Also known as medical laboratory science, clinical laboratory technology is the use of sophisticated medical devices, machines, and computers (other than medical imaging technology) in the diagnosis and analysis of medical conditions.  Behind these incredible devices is a growing and well-paid army of technologists and technicians that must be trained to operate, maintain, and repair them.

Some of the devices they operate are powerful improvements on old technology – the anachronistic microscope of the late 16th Century has become today’s powerful electromagnetic microscope, and will become tomorrow’s Automatic Imaging Microscope (capable of creating 3D images of neurological functions with a resolution 1000 times greater than an MRI).  Other devices are more recent inventions with vast application and potential that has barely been unlocked.

Clinical and Laboratory Medical Technology Career Opportunities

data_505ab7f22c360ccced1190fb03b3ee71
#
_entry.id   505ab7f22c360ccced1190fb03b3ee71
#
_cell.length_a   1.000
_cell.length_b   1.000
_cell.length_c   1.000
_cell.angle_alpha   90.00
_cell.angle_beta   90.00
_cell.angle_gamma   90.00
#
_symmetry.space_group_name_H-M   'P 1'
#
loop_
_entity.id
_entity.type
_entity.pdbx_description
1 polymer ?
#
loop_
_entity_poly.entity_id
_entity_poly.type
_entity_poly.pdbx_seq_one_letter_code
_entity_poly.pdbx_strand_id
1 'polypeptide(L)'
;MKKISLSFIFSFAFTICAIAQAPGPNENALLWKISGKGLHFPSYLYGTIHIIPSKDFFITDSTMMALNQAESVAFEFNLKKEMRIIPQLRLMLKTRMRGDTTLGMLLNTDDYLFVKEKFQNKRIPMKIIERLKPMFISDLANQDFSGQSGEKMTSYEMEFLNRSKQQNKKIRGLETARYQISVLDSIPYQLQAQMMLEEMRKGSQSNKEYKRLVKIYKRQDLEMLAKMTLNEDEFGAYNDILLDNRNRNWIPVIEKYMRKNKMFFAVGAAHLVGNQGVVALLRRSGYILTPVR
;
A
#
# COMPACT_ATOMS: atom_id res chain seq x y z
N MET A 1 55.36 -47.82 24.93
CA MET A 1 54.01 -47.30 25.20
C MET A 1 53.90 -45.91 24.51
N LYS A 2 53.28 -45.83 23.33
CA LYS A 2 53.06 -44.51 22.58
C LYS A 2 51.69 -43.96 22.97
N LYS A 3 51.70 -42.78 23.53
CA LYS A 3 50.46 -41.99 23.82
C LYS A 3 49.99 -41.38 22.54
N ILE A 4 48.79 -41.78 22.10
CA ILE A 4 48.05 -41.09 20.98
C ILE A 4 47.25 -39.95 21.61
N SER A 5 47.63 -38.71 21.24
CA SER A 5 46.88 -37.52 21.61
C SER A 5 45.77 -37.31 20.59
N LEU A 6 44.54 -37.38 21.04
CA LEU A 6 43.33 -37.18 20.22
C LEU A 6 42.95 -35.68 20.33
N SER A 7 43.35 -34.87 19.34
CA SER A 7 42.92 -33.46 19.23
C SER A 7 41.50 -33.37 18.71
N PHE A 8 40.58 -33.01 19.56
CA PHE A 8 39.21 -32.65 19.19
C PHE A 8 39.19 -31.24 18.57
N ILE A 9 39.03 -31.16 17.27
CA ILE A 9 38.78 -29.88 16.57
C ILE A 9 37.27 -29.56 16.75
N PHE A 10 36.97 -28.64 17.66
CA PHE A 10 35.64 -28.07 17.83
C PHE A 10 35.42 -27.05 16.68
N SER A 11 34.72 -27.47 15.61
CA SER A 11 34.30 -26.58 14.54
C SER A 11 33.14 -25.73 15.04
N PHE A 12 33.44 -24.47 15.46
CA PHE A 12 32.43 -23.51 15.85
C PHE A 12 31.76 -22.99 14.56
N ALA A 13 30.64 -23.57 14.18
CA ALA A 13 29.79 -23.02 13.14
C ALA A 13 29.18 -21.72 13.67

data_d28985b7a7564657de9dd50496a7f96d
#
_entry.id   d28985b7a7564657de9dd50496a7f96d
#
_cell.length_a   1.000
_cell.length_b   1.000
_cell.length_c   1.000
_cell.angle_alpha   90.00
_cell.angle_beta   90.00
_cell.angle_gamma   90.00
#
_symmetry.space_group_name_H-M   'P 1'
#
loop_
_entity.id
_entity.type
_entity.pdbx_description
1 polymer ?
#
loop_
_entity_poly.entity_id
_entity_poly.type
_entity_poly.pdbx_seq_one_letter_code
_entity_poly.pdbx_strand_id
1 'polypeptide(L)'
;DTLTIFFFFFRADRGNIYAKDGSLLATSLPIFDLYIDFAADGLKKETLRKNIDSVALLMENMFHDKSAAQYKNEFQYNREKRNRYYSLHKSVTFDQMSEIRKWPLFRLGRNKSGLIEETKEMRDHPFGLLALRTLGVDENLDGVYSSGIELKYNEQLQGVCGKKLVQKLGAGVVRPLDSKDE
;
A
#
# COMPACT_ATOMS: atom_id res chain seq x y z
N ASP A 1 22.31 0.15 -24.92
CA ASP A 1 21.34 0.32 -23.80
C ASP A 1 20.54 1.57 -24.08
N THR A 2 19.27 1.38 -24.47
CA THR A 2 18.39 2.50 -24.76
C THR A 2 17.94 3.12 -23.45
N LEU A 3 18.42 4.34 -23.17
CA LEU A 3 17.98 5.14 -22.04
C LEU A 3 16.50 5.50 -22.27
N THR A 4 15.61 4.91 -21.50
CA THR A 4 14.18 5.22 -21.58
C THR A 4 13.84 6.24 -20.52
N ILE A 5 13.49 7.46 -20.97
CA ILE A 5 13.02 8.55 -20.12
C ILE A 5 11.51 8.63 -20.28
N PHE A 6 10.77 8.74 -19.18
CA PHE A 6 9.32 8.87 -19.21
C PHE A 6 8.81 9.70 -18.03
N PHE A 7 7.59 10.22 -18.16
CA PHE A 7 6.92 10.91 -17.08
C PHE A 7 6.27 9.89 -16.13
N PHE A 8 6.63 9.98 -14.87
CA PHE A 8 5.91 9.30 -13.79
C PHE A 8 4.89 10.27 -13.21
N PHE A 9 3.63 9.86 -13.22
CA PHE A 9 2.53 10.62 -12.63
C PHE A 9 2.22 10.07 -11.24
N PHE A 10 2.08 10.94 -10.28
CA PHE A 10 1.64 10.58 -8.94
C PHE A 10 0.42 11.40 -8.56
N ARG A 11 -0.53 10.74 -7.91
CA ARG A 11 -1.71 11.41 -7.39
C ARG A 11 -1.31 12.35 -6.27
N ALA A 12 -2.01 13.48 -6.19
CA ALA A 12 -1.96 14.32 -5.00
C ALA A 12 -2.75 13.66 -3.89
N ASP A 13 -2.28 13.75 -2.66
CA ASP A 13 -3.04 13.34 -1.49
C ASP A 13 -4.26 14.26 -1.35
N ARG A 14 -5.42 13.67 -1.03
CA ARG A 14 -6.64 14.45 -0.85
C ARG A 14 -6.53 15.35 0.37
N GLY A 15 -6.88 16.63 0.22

As of 2008, there were 328,100 clinical laboratory technologists and technicians in the United States.  The Bureau of Labor Statistics estimates that by 2018 that figure will be 373,600, a 14% increase of over 45,000 jobs.  This is substantially higher than the 8.2% expansion of the general civilian economy expected over the same time period.

Projected Growth Source: Bureau of Labor Statistics

The Occupational Information Network, a project of the Department of Labor’s Employment and Training Administration, estimates that there will be almost 108,000 job openings for clinical laboratory technologists and technicians from 2008 to 2018 (job growth + vacated positions).